Herman Melville

(1 August 1819 – 28 September 1891 / New York City, New York)

Herman Melville Quotes

  • ''contempt is as frequently produced at first sight as love.''
    Herman Melville (1819-1891), U.S. author. Omoo (1846), ch. 20, The Writings of Herman Melville, vol. 2, eds. Harrison Hayford, Hershel Parker, and G. Thomas Tanselle (1968).
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  • ''At sea a fellow comes out. Salt water is like wine, in that respect.''
    Herman Melville (1819-1891), U.S. author. Letter, May 28, 1860, to Evert A. Duyckinck. Correspondence, vol. 14, The Writings of Herman Melville, ed. Lynn Horth (1993).
  • ''There is a savor of life and immortality in substantial fare. Like balloons, we are nothing till filled.''
    Herman Melville (1819-1891), U.S. author. Mardi (1849), ch. 55, The Writings of Herman Melville, vol. 3, eds. Harrison Hayford, Hershel Parker, and G. Thomas Tanselle (1970).
  • ''To be hated cordially, is only a left-handed compliment.''
    Herman Melville (1819-1891), U.S. author. Omoo (1846), ch. 50, The Writings of Herman Melville, vol. 2, eds. Harrison Hayford, Hershel Parker, and G. Thomas Tanselle (1968).
  • ''It is with fiction as with religion: it should present another world, and yet one to which we feel the tie.''
    Herman Melville (1819-1891), U.S. author. The Confidence-Man (1857), ch. 33, The Writings of Herman Melville, vol. 10, eds. Harrison Hayford, Hershel Parker, and G. Thomas Tanselle (1984).
  • ''Praise when merited is not a boon: yet to a generous nature, is it pleasant to utter it.''
    Herman Melville (1819-1891), U.S. author. letter, [between 7 Apr. and 21 July 1886?], to [W. Clark Russell?].. Correspondence, vol. 14, The Writings of Herman Melville, ed. Lynn Horth (1993).
  • ''The dinner-hour is the summer of the day: full of sunshine, I grant; but not like the mellow autumn of supper.''
    Herman Melville (1819-1891), U.S. author. Mardi (1849), ch. 181, The Writings of Herman Melville, vol. 3, eds. Harrison Hayford, Hershel Parker, and G. Thomas Tanselle (1970). Spoken by King Media.
  • ''A thorough tar is unfit for any thing else; and what is more, this fact is the best evidence of his being a true sailor.''
    Herman Melville (1819-1891), U.S. author. Omoo (1846), ch. 29, The Writings of Herman Melville, vol. 2, eds. Harrison Hayford, Hershel Parker, and G. Thomas Tanselle (1968).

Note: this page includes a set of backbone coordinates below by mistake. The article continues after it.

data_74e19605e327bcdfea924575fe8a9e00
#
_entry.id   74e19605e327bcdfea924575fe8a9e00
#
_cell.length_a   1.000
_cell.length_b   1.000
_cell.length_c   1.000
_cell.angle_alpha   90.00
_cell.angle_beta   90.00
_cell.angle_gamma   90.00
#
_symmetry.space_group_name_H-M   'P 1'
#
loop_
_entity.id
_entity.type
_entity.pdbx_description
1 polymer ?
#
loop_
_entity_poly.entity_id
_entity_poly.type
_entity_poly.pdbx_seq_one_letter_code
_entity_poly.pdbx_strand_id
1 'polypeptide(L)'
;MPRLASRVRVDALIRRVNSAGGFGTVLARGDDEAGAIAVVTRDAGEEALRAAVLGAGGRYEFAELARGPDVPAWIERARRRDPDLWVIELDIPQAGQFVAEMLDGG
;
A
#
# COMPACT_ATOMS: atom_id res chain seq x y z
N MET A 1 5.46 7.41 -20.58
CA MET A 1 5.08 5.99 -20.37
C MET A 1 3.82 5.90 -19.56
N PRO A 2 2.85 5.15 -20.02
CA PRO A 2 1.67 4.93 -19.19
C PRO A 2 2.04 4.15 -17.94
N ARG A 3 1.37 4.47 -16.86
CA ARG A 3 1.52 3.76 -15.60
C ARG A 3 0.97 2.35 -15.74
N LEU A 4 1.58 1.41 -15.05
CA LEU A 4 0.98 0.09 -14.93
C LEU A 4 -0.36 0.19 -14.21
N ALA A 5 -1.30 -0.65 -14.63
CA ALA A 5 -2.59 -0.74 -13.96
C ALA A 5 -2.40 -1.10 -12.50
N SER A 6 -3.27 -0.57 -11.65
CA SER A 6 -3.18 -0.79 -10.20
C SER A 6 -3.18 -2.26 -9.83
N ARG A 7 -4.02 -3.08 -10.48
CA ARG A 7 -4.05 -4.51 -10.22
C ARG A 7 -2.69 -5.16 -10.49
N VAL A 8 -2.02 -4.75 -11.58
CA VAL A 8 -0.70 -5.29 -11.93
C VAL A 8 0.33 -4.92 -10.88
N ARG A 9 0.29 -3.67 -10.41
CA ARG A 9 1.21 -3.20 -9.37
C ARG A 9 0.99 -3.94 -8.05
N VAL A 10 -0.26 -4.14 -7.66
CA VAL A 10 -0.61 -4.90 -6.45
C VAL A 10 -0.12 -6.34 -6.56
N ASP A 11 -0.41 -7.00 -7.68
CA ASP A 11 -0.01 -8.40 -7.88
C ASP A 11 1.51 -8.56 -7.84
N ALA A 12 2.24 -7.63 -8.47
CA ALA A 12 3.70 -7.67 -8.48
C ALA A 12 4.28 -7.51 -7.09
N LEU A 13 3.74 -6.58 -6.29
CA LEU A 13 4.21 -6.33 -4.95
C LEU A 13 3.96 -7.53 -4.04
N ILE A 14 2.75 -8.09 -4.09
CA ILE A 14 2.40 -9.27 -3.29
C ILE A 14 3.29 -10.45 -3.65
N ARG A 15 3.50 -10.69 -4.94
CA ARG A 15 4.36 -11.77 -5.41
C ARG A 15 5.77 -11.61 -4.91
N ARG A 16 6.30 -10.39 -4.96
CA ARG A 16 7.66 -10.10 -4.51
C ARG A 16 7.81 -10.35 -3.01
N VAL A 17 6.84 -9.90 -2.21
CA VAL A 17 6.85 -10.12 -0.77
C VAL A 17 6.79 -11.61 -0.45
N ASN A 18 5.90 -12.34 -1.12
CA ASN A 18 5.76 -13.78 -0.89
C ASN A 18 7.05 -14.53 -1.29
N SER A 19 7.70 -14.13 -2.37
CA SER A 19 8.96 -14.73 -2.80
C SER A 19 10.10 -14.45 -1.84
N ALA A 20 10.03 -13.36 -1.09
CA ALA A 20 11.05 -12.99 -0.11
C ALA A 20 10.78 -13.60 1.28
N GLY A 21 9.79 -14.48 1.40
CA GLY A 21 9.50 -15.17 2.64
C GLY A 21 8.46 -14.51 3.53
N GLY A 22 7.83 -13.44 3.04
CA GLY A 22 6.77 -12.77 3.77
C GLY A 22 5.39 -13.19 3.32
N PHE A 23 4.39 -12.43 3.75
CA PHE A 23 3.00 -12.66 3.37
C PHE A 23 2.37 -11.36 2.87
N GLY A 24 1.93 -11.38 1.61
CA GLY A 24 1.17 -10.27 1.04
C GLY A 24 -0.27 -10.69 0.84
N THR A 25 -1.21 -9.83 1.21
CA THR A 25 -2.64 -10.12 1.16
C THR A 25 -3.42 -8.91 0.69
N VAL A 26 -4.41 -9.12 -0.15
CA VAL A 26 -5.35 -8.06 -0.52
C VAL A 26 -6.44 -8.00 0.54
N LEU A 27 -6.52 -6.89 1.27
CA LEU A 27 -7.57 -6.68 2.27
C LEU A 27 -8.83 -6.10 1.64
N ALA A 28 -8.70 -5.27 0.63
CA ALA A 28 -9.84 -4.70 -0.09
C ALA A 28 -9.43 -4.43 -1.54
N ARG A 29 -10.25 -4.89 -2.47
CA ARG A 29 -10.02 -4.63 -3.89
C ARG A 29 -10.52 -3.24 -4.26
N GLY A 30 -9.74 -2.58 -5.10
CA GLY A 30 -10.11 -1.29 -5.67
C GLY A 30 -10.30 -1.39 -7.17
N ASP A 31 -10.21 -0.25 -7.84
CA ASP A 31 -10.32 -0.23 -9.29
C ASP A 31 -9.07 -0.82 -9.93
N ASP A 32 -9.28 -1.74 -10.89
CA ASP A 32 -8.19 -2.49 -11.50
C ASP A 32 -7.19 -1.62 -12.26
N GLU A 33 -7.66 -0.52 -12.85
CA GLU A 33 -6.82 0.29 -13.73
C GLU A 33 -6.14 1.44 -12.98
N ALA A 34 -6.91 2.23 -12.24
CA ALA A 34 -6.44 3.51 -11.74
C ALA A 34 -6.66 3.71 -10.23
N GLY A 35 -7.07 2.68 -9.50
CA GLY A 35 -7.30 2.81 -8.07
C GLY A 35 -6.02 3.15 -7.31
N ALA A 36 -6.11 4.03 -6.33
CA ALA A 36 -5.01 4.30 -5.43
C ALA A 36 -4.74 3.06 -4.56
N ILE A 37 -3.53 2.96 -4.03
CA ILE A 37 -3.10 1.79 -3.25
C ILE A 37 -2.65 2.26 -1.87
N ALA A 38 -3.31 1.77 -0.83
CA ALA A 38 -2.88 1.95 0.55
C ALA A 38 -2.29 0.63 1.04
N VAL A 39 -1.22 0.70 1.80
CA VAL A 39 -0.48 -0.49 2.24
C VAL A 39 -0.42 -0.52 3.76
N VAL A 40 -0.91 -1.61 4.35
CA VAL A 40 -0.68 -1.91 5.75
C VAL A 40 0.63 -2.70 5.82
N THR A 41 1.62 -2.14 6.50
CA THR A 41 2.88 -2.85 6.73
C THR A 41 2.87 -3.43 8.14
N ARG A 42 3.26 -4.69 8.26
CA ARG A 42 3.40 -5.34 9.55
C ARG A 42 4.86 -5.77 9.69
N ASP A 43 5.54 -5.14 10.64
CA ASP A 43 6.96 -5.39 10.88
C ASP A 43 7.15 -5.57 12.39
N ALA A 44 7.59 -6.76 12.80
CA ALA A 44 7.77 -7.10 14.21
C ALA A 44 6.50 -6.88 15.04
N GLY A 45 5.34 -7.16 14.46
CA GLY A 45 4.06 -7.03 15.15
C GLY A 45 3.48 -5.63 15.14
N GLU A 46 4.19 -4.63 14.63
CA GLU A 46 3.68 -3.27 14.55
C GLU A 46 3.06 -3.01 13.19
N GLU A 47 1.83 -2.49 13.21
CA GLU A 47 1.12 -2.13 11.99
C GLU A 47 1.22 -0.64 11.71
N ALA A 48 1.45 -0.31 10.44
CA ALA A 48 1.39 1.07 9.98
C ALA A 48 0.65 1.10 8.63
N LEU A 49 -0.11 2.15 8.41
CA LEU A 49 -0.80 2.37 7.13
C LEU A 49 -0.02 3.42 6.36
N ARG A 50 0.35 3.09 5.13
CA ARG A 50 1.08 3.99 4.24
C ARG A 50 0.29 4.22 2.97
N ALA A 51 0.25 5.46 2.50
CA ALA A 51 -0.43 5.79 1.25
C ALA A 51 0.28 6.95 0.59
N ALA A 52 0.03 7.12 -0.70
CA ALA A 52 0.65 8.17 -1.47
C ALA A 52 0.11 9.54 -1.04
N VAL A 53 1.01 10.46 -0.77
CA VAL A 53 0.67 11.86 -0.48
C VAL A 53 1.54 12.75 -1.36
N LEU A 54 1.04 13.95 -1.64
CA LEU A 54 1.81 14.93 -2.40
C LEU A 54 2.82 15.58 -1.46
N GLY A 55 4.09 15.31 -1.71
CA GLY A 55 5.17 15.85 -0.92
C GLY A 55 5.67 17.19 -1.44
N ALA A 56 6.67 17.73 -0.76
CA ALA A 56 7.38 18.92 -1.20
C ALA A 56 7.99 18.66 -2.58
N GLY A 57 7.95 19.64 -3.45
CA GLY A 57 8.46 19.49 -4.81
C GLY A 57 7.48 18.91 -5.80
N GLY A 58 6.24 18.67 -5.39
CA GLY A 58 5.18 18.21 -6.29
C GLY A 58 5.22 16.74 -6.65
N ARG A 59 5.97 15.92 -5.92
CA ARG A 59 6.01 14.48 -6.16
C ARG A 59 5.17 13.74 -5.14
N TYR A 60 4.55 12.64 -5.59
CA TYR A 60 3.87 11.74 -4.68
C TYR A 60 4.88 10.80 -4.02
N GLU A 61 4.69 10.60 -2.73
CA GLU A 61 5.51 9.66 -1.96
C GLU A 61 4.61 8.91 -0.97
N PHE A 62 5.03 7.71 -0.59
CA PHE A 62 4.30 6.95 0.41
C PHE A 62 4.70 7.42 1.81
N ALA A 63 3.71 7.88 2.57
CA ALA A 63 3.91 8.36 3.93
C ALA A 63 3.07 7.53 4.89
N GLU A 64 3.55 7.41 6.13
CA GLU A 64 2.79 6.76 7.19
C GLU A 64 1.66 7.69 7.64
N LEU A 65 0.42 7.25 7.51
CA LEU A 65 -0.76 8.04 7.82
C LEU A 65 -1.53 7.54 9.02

• ''Where does any novelist pick up any character? For the most part, in town, to be sure.''
    Herman Melville (1819-1891), U.S. author. The Confidence-Man (1857), ch. 44, The Writings of Herman Melville, vol. 10, eds. Harrison Hayford, Hershel Parker, and G. Thomas Tanselle (1984).
  • ''In things abstract, men but differ in the sounds that come from their mouths, and not in the wordless thoughts lying at the bottom of their beings.''
    Herman Melville (1819-1891), U.S. author. Mardi (1849), ch. 135, The Writings of Herman Melville, vol. 3, eds. Harrison Hayford, Hershel Parker, and G. Thomas Tanselle (1970). Spoken by Babbalanja, the philosopher.

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Best Poem of Herman Melville

Misgivings

When ocean-clouds over inland hills
Sweep storming in late autumn brown,
And horror the sodden valley fills,
And the spire falls crashing in the town,
I muse upon my country's ills--
The tempest burning from the waste of Time
On the world's fairest hope linked with man's foulest crime.

Nature's dark side is heeded now--
(Ah! optimist-cheer dishartened flown)--
A child may read the moody brow
Of yon black mountain lone.
With shouts the torrents down the gorges go,
And storms are formed behind the storms we feel:
The hemlock shakes in the ...

Read the full of Misgivings

Gettysburg

O Pride of the days in prime of the months
Now trebled in great renown,
When before the ark of our holy cause
Fell Dagon down-
Dagon foredoomed, who, armed and targed,
Never his impious heart enlarged
Beyond that hour; God walled his power,
And there the last invader charged.

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